THE BLOG
10/01/2012 09:18 am ET Updated Nov 30, 2012

Two Door Cinema's 'Beacon' of Music

The young, groovy, three-membered Irish band going by the name of Two Door Cinema Club is classified as pop rock in some of their online musical profiles, indie rock in others, and even alternative in music stores like iTunes. All genre classifications for the group have their merit, and this lack of cohesion within their classification is due to the extreme versatility of the band, fully illustrated in their new album, Beacon.

Released on September 4, the newest addition to their discography has old fans buzzing and new fans awed by their work. Rocking a classy Beatles look, these three artists have come together to achieve complete musical ambidexterity with their new album. Very much in sync with the record's name, the theme conveyed is new romantic exploration, ecstatic and introspective fresh beginnings with amour, and the poetic renaissance of one's imagination. Their ability to evoke emotions in their pieces is simply magnificent.

On their hit single "Sleep Alone," included on the album, they croon chimerically, "And I may go/To places I have never been to just to find/The deepest desires of my mind." It is awe-invoking the way that they are able to melodiously conjure a melancholic yet bittersweet sound, and simultaneously keep their audience dancing their shoes off in high spirits with such a song. The music video even has an exploration-themed story, with images of Alex Trimble, lead vocalist, on a flying bed, which may bring about a giggle or two. Combining a Temper Trap-esque beat with a high-pitched background guitar reminiscent of The Killers, "Sleep Alone" is the true highlight of the disc, demonstrated by its ranking of 23 on the Alternative Songs Chart on Billboard.com.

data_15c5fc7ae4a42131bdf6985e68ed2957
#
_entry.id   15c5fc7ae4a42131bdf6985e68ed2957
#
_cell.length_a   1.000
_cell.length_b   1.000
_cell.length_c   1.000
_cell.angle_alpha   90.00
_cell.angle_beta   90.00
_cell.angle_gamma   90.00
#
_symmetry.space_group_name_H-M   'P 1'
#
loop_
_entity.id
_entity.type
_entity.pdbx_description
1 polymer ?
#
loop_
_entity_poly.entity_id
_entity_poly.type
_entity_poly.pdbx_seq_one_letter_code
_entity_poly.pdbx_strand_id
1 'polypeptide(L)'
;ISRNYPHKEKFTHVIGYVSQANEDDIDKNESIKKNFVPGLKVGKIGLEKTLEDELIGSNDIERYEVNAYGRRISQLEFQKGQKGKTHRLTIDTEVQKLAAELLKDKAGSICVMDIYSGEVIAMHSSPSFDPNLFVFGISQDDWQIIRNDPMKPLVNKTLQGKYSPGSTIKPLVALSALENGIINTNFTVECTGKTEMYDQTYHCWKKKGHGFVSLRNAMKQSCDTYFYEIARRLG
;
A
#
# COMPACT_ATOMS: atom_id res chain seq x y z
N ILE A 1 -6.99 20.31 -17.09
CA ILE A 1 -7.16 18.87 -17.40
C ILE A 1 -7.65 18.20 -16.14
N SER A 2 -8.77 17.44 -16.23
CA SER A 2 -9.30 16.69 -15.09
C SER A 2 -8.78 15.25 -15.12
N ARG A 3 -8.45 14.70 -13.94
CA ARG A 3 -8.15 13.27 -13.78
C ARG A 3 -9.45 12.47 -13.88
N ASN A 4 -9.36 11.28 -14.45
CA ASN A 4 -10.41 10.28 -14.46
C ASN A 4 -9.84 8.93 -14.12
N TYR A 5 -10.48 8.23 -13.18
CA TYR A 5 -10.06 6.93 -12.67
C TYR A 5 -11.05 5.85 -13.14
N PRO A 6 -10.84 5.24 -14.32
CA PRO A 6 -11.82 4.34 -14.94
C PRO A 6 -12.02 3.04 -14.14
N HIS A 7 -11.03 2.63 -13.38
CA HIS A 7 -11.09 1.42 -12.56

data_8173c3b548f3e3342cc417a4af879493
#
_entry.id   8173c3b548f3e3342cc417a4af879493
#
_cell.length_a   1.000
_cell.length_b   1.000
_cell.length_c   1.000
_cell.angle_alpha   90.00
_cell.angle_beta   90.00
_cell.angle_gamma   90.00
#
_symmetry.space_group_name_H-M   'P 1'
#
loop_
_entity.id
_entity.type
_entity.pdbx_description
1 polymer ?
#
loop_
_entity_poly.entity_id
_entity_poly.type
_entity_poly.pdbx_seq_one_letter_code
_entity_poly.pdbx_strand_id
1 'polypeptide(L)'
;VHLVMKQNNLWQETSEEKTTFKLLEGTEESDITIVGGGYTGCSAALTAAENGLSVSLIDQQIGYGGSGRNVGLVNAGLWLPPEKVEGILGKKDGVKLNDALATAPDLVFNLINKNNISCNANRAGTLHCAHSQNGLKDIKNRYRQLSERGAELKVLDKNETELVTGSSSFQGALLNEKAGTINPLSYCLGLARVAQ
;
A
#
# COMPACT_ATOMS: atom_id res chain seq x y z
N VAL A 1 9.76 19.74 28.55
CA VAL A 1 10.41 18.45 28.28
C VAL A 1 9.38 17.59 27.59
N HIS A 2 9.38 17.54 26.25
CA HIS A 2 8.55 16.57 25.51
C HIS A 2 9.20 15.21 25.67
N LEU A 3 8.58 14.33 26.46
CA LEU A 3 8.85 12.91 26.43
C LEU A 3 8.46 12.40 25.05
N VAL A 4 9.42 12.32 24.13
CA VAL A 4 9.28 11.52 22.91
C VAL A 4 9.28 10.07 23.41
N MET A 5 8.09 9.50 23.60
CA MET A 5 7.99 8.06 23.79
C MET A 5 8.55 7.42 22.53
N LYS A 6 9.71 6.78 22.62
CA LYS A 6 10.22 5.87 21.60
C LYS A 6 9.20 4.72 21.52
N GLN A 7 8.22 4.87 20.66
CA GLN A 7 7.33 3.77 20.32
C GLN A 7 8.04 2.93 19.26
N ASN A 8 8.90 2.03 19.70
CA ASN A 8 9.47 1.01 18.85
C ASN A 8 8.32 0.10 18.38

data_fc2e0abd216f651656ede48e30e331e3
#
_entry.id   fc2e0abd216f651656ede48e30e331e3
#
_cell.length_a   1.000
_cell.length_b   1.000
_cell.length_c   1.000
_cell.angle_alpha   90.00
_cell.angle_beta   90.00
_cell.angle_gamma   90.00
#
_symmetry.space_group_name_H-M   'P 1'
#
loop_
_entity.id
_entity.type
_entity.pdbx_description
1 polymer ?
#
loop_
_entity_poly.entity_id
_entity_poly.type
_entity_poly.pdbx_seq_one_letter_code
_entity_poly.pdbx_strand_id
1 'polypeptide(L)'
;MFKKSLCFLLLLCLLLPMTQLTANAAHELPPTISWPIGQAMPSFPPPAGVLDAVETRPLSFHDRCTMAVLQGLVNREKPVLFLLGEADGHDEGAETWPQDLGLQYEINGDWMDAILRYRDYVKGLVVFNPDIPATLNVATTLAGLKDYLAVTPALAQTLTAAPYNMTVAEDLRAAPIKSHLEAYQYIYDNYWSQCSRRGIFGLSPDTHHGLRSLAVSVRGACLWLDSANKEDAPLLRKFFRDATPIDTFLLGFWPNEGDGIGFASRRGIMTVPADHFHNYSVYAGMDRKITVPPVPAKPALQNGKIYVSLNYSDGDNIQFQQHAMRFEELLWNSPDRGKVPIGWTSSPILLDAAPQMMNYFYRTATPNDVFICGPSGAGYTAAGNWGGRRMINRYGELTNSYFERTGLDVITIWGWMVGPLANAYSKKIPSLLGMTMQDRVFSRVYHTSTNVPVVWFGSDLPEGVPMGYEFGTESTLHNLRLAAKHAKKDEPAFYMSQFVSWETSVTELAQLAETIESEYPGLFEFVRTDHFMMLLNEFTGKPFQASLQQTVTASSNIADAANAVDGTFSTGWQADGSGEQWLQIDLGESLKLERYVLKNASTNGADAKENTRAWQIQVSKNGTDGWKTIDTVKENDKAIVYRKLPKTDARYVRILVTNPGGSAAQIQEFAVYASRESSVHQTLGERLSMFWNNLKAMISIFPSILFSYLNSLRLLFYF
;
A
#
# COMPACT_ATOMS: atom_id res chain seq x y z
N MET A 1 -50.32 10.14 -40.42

Additionally, a song like "Beacon" adds a pinch of bizarre to the album, with its epic and echo-effect lyrics, and its soft synthesizer breaks at different points of the piece. Although its musical dynamics are a bit different, with an open mind, listeners can enjoy this nostalgic yet prototypical piece. "Someday," another popular track on the album, also explores an unexplored area for the band. Trimble goes on an expedition to a lighter, lulling set of vocals, which, in combination with a Danny Elfman-type guitar sound in the back, may sound a bit imbalanced; but as stated above, even though this new anthology of music is quite peculiar when compared to their old work, every song on the album retains its merits.

Beacon certainly sparks interest from the listener, and keeps them engaged throughout its entire duration. So make sure to "sleep alone" tonight and enter an introspective state of mind while listening to TDCC's new album, or just put on some headphones and rock out to their fantastic feet-jittering melodies.